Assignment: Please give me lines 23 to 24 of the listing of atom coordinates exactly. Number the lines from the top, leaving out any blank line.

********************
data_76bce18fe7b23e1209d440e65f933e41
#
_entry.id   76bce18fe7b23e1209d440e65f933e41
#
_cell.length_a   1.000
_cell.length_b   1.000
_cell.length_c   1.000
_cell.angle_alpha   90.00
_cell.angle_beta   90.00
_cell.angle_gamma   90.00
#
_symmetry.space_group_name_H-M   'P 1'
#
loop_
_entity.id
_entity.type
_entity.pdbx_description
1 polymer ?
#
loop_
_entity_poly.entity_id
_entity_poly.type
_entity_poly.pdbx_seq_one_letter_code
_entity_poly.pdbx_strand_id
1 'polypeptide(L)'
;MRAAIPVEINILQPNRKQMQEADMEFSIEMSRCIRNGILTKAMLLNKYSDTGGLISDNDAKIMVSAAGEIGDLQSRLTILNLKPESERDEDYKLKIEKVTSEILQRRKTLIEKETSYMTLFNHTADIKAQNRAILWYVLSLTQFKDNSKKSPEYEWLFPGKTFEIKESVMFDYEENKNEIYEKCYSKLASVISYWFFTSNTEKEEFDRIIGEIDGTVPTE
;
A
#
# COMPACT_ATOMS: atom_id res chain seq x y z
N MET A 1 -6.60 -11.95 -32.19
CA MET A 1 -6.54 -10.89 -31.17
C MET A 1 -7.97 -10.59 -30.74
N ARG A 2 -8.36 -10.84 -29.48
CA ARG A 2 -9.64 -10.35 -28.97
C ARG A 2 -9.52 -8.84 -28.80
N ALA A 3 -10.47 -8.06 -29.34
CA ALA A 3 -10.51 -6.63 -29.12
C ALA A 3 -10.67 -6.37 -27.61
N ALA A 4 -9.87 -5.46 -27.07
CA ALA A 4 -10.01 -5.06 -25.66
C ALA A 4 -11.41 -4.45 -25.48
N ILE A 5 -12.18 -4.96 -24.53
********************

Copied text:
_entity_poly.pdbx_seq_one_letter_code
_entity_poly.pdbx_strand_id